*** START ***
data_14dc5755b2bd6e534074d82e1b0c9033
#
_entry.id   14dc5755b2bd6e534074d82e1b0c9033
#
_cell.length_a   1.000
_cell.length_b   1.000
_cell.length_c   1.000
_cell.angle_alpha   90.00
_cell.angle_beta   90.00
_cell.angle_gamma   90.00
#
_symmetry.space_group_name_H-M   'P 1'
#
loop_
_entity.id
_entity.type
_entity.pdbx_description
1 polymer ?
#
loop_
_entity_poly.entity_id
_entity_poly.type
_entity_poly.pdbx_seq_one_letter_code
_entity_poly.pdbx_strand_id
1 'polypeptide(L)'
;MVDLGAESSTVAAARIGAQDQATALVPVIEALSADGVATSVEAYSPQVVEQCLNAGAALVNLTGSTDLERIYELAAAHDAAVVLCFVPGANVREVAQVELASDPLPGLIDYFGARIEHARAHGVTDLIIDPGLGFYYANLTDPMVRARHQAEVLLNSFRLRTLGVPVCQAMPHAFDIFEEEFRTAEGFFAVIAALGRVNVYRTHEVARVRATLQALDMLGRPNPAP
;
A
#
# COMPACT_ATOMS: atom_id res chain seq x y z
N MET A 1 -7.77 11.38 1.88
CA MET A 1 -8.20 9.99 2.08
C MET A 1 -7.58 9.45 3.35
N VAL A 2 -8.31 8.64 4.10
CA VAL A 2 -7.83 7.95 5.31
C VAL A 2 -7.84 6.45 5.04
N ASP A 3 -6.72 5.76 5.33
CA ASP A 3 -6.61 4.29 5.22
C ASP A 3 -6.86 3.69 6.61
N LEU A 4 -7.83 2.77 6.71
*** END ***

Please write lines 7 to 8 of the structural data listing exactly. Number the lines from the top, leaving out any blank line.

_cell.length_c   1.000
_cell.angle_alpha   90.00